An Oophorectomy describes the gynecologic procedure performed to remove one or both (bilateral oophorectomy) ovaries. Most women confuse oophorectomy with hysterectomy (removal of uterus and cervix). Removal of the ovaries is a separate procedure. The ovaries are an important source of estrogen and testoterone for many years until after menopause. For individuals with suspicious ovarian masses, strong family history of ovarian cancer, endometriosis, or chronic pain, an oophorectomy may be indicated.
A Laparoscopic Oophorectomy is a type of minimally invasive surgery in which small incisions between 0.5 to 1 cm are made on the abdominal wall through which an instrument called a laparoscope can be placed. The laparoscope allows the surgeon to visualize inside the abdomen and pelvis. The abdominal cavity is able to be visualized by filling it with an absorbable gas, typically, carbon dioxide. Small instruments can be placed through the small incisions allowing the surgeon to remove one or both ovaries. Patients must receive general anesthesia during the procedure and typically go home the same day.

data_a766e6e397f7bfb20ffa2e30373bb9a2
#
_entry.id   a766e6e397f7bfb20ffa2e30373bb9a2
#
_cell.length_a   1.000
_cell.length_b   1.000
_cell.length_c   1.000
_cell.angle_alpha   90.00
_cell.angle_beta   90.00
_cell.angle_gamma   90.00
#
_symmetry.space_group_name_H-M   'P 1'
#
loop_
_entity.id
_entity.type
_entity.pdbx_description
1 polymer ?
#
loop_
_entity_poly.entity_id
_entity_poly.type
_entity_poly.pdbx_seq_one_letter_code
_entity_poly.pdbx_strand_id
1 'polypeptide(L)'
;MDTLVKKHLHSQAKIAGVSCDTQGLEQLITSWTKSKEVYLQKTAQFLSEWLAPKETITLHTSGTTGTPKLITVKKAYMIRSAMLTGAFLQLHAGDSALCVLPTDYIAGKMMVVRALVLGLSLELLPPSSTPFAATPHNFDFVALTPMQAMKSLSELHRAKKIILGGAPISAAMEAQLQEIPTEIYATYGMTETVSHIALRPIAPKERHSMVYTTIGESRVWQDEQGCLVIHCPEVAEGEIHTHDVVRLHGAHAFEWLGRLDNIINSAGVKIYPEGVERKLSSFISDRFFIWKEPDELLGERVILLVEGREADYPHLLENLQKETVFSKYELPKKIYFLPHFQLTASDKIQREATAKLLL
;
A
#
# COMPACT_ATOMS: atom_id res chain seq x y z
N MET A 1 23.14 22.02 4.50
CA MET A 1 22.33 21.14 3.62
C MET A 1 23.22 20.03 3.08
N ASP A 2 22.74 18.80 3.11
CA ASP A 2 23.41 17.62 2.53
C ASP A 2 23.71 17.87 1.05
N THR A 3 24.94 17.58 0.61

The advantages of laparoscopy over traditional abdominal oophroectomy include a shorter post-operative hospital stay, a shorter recovery interval and less pain. Also since smaller instruments are used. This procedure may also be perform robotic assisted for women with extensive history of intra-abdominal scarring.